This week China was, for a second time, labelled by the United States as a currency manipulator. That’s kinda like accusing the Pope of being Catholic.

There are only three types of countries.

The first group includes the nations who are small economies and would be overwhelmed quickly by any misguided attempt to manipulate their exchange rate. Canada, and most other nations are in that category.

The second are the nations who might try to manipulate, but whose economies are so out-of-balance and artificially distorted that their manipulations are inconsequential. Venezuela fits that bill now, and Mexico did so in the 1970s.

The third category includes nations like ours, and China, and Japan and Russia and the United Kingdom and the European Union that manipulate their currencies daily. They sometimes even do so in a concerted way, such as when the then G6 nations got together to prop up the value of the U.S. dollar as it slid against the Japanese Yen in 1987.


These nations do so for various reasons. For instance, the United States, as the world’s largest domestic economy, has often attempted to moderate inflation by ensuring a strong U.S. dollar could purchase imported goods cheaply. This is an example of a currency manipulation conspiracy. The other nations in the G6 economic club also appreciated a strong U.S. dollar (pun intended) so that the U.S. could more easily afford to buy their goods.

These nations conspired to keep the value of the U.S. dollar within a contrived narrow band so that international economic stability could be maintained.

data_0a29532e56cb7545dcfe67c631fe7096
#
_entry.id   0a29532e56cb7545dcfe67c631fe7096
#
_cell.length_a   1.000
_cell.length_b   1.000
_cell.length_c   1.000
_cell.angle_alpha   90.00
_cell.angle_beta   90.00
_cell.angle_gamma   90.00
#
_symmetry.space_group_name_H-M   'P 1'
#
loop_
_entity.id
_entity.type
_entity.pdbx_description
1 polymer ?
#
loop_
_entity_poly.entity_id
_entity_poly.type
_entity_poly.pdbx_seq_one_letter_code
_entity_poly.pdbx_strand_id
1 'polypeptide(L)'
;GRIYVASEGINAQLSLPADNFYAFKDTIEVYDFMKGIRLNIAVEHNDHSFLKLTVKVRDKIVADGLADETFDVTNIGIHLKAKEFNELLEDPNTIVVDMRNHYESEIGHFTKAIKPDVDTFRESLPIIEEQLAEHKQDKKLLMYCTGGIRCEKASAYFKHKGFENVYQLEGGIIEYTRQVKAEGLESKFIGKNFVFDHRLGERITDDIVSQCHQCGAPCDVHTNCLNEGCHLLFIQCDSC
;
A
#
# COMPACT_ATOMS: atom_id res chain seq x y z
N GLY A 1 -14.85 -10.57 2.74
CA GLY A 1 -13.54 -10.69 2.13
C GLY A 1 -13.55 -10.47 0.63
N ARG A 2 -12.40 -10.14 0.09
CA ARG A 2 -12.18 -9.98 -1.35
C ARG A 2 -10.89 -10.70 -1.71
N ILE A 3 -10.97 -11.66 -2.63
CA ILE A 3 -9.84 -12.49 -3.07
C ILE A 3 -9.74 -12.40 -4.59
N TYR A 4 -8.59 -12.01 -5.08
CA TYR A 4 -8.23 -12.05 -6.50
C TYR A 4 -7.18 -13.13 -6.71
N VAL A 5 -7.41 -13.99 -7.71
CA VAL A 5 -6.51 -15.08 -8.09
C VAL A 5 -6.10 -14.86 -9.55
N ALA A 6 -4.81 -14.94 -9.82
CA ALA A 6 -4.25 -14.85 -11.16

How did they manage to keep strong the U.S. dollar?


Every major economic power with a mature central bank and treasury maintains healthy amounts of various other currencies. Since the abandonment of the Gold Standard, it isn’t the relative supply of gold that dictates the value of one currency, backed by gold, to another. Rather, it’s the flooding of the market to depress one valuable currency to raise the relative value of another. This common practice is called a “dirty float”. All economic superpowers do it.

There’s another way that nations can prop up the value of currencies besides the supply and demand method of open market operations. Nations can manipulate their interest rates, which all central banks do, to some extent.

We are unique among nations in that our financial markets are considered the world’s safe investment harbor. When our interest rates rise, international capital flocks into the United States in search of a better return. These investors must swap their yen or yuan, pesos or euros for dollars. As they do so, dollars are in higher demand and the exchange rate rises.


Every time the U.S. Federal Reserve adjusts its interest rate, for whatever raison-de-jour, it explicitly acknowledges the inevitable effect on our exchange rate, and the relative price of foreign goods. In abundance concern for uncertainty facing domestic commerce, the Fed factors in its effects on the exchange rate. We’re all currency manipulators now.

China was a different nation back in the 1990s when it was last accused of currency manipulation. Then, China followed in the misguided path of Mexico in the 1970s, and numerous South American countries since, and attempted to artificially increase international sales of its goods by keeping its currency too low.

More dollars flowed into China than otherwise would be the case, and fewer were flowing back here because the Chinese then found our goods too expensive. Nations with central banks more closely allied to their government and economic policy than occurs here can bank the mismatch between these dollars and build up large U.S. dollar reserves.

Over these years, China amassed huge dollar reserves, which gave them clout in international economic circles. These were expensive bragging rights, though, because dollars sitting in a vault in a central bank on Beijing aren’t working to provide a return or earning interest. Money is only valuable when it is spent or invested.

Currently, as China manipulates, it is merely substituting for sagging demand as President Trump’s tariffs take a bite. Yes, they manipulate. But, currency manipulation has become a game with no clean-handed economic superpowers playing anymore.